Women’s Hygiene: Breaking a Taboo

I am a mommy’s boy. When I was a kid, I used to cling on to my mum like a chimp all the time. Needless to say, I was sitting in the trolley every time we went shopping. Even from my toddler days, the one thing I always noticed while shopping was that my mum bought a pack or two of sanitary pads.

Back then these things were a mystery to me. I had only seen them in ads and thought they were some kind of napkin. Little did I know that, in a way, I was right. What irked me was that we never used these special napkins to dry our hands. Why I had never seen them lying around anywhere in the house. One day curiosity got the better of me and I asked my mother why we never used those napkins. The poor woman, not knowing how to explain it to her child, simply told me that they were women stuff and only women use it.

I’m a 90’s kid and where I come from, computers and internet were a luxury not everyone could afford. So hitting a dead end, I decided to accept my mum’s unconvincing answer and forget about the special napkins.

Years flew by and before I could realise, I was a 15-year-old entering high school. Needless to say, like every other boy my age, I too was very excited because we were going to learn about reproduction and safe sex in detail. While skimming through my biology book I came across the word ‘menstruation’. This caught my attention because I had heard my cousin use the word in passing while talking to my aunt and I didn’t know what it meant.

I was enlightened by what I read. Out of nowhere I suddenly remembered that question I had asked my mother all those years ago. Putting two and two together, I realised that this is exactly why women used the sanitary pads. What I did not realise was that women experience a lot of pain and discomfort during their periods.

In my defence, until that point, no women I ever knew showed any sign of discomfort at any point in time or maybe I was just too ignorant to notice, I don’t really know. But all that was about to change. As tradition and peer pressure dictates, I went to an all-boys boarding school for the final two years of school. On returning, I started to notice things about women which I had never done before. Although I could not fathom the reason since menstruation was the last thing on my mind.

Having been brought up in a patriarchal society, I used to believe in a lot of stereotypes which started disappearing once I joined college. One of them was talking to a girl about her periods. This was mostly thanks to one of my closest friends. Although she was funny and chirpy most of the time, there was a particular period of every month when she became extremely glum and forlorn. It was a recurring theme. Initially, I did not pry but I couldn’t stand seeing her depressed and sad for an entire week every month. So one day I mustered up the courage and asked her what was going on. This is when I found out that women go through extreme pain and distress during their periods. (My fellow men who think you can handle pain, imagine getting kicked in the nuts three times a day for seven days if you will. Yeah! I heard it is that bad.)

This revelation increased my respect for women to a whole new level. I started researching more about the ‘PMS’ factor as I decided to be more of a help rather than a hindrance to the women I know, especially during that difficult period. It was during this research that I learnt a lot about sanitary pads.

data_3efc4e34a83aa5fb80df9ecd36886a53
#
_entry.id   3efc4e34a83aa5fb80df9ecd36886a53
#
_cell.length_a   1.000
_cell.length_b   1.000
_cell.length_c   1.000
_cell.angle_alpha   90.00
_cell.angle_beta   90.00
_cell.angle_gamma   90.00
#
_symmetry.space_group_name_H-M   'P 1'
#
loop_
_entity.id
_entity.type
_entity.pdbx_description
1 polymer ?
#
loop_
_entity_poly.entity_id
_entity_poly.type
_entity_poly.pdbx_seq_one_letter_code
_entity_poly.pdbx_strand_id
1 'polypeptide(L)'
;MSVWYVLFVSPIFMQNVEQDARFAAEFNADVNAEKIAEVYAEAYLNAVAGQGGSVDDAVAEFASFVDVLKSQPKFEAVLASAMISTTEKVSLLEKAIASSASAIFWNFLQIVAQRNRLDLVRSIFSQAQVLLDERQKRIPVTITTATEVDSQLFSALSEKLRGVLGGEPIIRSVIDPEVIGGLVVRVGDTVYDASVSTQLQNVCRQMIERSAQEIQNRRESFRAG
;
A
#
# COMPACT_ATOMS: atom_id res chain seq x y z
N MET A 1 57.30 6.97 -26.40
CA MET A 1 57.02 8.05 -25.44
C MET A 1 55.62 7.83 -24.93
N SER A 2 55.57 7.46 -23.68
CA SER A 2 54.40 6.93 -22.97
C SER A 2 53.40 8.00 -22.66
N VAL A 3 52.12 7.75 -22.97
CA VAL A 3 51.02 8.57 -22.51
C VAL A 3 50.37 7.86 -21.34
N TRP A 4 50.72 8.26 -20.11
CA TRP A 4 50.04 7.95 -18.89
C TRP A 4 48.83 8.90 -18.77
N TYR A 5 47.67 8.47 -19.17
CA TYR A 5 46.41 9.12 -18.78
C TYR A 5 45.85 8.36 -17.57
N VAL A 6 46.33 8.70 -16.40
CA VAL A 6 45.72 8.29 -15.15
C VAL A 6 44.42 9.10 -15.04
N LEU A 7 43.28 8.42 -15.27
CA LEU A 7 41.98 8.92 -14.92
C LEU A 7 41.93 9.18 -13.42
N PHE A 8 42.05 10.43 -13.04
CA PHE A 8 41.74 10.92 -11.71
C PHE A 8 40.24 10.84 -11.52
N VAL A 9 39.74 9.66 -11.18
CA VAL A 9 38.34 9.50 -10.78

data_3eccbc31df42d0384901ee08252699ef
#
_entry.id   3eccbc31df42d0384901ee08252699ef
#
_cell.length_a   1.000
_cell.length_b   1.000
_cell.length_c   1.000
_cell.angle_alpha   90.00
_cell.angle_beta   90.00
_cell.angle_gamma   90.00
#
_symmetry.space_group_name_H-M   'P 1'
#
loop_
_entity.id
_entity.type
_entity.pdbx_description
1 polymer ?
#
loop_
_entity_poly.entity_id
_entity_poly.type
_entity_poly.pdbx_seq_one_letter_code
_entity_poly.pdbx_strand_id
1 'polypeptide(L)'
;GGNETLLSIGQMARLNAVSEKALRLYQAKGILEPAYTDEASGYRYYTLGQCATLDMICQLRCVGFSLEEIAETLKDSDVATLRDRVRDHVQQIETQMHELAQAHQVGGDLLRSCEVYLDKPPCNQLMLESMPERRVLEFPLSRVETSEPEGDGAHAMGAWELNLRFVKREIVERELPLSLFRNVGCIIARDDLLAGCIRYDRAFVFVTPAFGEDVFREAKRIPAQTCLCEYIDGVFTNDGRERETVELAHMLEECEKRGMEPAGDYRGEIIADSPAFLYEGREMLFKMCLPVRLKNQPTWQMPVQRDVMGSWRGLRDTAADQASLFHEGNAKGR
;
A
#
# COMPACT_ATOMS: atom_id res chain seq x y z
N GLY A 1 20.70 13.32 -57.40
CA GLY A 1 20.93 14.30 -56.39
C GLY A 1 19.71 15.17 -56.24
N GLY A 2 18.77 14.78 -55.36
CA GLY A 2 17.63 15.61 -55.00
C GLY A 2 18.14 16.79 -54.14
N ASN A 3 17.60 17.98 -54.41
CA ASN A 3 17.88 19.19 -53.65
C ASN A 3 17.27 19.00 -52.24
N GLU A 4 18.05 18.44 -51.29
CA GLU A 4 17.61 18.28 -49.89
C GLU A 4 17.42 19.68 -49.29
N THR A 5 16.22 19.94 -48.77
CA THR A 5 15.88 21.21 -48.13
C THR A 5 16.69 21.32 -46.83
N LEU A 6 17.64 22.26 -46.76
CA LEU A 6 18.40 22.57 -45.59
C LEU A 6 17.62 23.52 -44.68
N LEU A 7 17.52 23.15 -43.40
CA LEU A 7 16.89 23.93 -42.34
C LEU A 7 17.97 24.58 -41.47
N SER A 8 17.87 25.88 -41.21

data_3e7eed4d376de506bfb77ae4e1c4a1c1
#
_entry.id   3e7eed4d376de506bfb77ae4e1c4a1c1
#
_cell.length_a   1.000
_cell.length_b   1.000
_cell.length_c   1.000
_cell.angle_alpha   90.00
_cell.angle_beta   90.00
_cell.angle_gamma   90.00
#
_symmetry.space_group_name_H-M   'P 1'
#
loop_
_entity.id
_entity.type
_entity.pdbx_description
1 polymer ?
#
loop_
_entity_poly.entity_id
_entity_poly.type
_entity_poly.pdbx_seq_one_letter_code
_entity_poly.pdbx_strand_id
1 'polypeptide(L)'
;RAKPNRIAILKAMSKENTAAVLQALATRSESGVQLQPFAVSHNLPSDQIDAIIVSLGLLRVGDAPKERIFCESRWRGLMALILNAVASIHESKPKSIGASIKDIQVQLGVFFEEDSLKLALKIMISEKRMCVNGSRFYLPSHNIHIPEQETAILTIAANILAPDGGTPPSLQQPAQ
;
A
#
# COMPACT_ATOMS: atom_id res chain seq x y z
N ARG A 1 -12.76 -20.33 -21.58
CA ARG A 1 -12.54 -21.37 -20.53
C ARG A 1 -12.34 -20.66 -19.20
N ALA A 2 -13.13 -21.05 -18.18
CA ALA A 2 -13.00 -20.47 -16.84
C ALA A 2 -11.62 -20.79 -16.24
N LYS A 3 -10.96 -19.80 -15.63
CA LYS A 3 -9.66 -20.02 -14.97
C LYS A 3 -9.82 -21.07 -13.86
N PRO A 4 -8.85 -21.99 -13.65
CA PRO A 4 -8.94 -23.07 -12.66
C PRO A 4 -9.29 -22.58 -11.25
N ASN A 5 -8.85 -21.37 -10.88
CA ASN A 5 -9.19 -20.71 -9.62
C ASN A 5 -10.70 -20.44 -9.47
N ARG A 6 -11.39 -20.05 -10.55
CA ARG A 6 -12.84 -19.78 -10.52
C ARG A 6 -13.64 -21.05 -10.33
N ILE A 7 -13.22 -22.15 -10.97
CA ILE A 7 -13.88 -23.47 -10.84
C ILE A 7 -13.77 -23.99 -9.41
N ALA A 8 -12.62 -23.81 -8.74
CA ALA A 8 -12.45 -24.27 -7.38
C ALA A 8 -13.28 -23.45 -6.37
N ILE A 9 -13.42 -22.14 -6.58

For centuries women used cotton clothes in order to contain the menstrual blood. But with the turn of the 20th century came the new disposable sanitary pads. At the time it was considered a boon because women in many communities across the world felt (and still do feel) embarrassed to wash their sanitary towels and dry them in the open.

But of late many people, including me, have slowly started realising the disadvantages of disposable sanitary pads. First and foremost, these pads are not particularly cheap. Women belonging to less fortunate communities and rural areas in developing nations cannot really afford them. I read disturbing news snippets of women using dirty rags, and even sand and leaves in place of sanitary napkins. Thankfully, a number of people who have also gone through such hardships are now manufacturing clean cotton pads and banana fibre pads that are highly affordable.

As far as I am aware, a product’s cost usually depends on its constituents. I wanted to know what made the disposable sanitary napkins expensive, well beyond the reach of the less fortunate. What I discovered made me flinch. Disposable sanitary towels are usually made from bleached rayon, cotton and plastic. They also contain BPA and BPS, two chemicals that disrupt embryonic development and are linked to cancer. Ever since I found this, I have made it my mission to tell people to switch to reusable organic cloth pads. First my mum, then my cousins and aunts and now a few friends. The number of people I have been able to reach out to is far less than I would have liked but I am trying.

The major problem, I feel, in many developing countries is that children are told not to talk about periods. This is a huge mistake. Menstruation is a natural phenomenon and only through discussion can we make life more comfortable for the ladies. My request to everyone is to lose their prejudice and inhibitions and be more open. Health and hygiene are of utmost importance, so kindly start using and reusing cloth pads that are made from organic cotton. Yes, many people will find it weird initially but just like everything else in the world, it will become normal with time.

 

 

 

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